Twitter takes Indian government to court over blocking orders

NEW DELHI — Twitter took the Indian government to court Tuesday over content-removal orders, the first time the company has mounted a legal challenge against authorities here amid a widening internet crackdown.

The most recent orders to take down content and block accounts, which Twitter complied with Monday, were described as “arbitrary” and “disproportionate,” according to sources familiar with the filing, who spoke on the condition of anonymity to discuss sensitive matters. The company did not specify which removal orders it was challenging.

With more than 38 million users, India is Twitter’s fourth-largest market, according to 2021 estimates by Insider Intelligence, a market research firm. The case is likely to escalate tensions with the government, which has increasingly sought to regulate social media platforms by tightening legislation and policing user activity.

Rajeev Chandrasekhar, India’s junior minister for information technology, told The Washington Post that he had not yet seen the legal filing. “Everybody in India, including Twitter, has the right to court and judicial review,” he said. “But, equally, every intermediary operating in India has unambiguous obligation to comply with our laws.”

Digital rights advocates have slammed recent moves by India to regulate internet companies and monitor content. Authorities have tried to censor tweets critical of the government’s handling of the pandemic and recently arrested a journalist over a four-year-old tweet about a Hindu god.

New rules issued last year mandate that social media companies appoint India-based grievance officers to comply with government takedown requests or risk criminal liability. Twitter was already reprimanded by a local court over its failure to appoint such officials within the stipulated time. Police in the state of Uttar Pradesh also summoned the company’s top executive in India for failing to take down a viral video of alleged communal violence.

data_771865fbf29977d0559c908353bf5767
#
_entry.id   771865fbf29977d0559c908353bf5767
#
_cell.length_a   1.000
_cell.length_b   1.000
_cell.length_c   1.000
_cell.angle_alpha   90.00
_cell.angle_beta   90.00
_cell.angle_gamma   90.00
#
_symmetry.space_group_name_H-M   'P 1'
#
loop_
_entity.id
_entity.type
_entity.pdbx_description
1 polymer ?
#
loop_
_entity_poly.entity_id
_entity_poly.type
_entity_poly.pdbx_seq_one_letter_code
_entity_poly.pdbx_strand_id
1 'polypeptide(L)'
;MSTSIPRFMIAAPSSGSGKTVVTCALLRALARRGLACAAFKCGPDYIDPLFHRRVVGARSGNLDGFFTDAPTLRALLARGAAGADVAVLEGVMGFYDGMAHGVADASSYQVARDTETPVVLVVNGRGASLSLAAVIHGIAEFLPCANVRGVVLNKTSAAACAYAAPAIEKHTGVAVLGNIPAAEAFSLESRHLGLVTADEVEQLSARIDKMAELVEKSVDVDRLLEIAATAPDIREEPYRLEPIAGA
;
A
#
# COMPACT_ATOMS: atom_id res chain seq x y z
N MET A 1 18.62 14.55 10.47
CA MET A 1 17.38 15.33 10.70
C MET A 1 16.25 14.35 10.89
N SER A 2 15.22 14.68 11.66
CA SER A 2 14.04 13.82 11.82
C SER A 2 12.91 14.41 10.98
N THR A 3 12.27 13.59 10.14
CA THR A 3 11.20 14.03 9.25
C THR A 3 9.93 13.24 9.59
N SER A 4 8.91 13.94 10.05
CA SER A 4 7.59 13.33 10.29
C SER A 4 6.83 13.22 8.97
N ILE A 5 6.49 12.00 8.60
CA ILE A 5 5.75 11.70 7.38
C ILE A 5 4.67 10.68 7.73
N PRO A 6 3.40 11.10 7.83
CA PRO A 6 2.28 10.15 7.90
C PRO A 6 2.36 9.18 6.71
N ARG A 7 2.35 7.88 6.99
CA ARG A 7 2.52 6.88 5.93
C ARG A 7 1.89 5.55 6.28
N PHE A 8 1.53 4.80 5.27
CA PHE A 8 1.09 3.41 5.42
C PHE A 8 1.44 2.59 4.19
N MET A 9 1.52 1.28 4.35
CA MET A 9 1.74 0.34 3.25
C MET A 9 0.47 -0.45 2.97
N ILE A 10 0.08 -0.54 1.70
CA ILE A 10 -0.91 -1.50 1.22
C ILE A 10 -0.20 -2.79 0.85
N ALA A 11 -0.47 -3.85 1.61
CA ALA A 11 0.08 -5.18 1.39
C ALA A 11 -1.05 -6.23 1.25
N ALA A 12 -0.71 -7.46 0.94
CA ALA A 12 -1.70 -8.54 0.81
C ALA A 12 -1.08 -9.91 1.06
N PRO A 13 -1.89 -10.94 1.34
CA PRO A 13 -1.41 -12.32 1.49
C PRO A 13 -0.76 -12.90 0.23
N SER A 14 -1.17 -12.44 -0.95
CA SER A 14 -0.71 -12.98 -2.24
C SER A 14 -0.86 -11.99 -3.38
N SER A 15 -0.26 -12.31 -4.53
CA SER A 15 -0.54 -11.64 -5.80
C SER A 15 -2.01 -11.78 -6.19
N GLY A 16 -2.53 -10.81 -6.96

The government moved recently to require Indian companies to store user data and keep track of usage history, prompting leading virtual private network services such as ExpressVPN to pull out of the country. The company described the order as an attempt to “limit internet freedom.”

In the current suit filed in Bangalore, Twitter is asking for judicial review on multiple grounds, including procedural deficiencies, citing the government’s failure to notify users whose accounts are targeted. Several takedown orders relate to content posted by verified handles of political parties, Twitter said, arguing that censoring such information would violate freedom of speech.

According to a transparency report filed by Twitter covering the period from January to June 2021, India was among the top five countries demanding content removal, joining Japan, Russia, Turkey and South Korea. The company received nearly 5,000 legal demands to remove content in India and complied with about 12 percent of them, the report disclosed.

The legal challenge by Twitter is a “significant development that will impact free expression” of social media users in India, said Apar Gupta, executive director at the Internet Freedom Foundation.

Takedown orders are issued in secret, Gupta said, making it hard for users to contest them. Many are directed at tweets and handles expressing “criticism or dissent, rather than any illegality,” he added, citing disclosures by Twitter to the Lumen database, an American site that analyzes legal complaints and removal requests.

The report to Lumen revealed that the Indian government had asked Twitter last year to block accounts and tweets from journalists, politicians and civil society.

Multiple Twitter accounts supporting protests over a controversial farm law are currently blocked in India, a farmers union said in late June. Also hidden from view are tweets about the global decline in internet freedom by Freedom House, a U.S.-based nonprofit that tracks democracy and human rights.

In a tweet June 30, the group expressed concern about the government’s restrictions on online speech, noting that human rights defenders and journalists in the country “often face this kind of censorship.”

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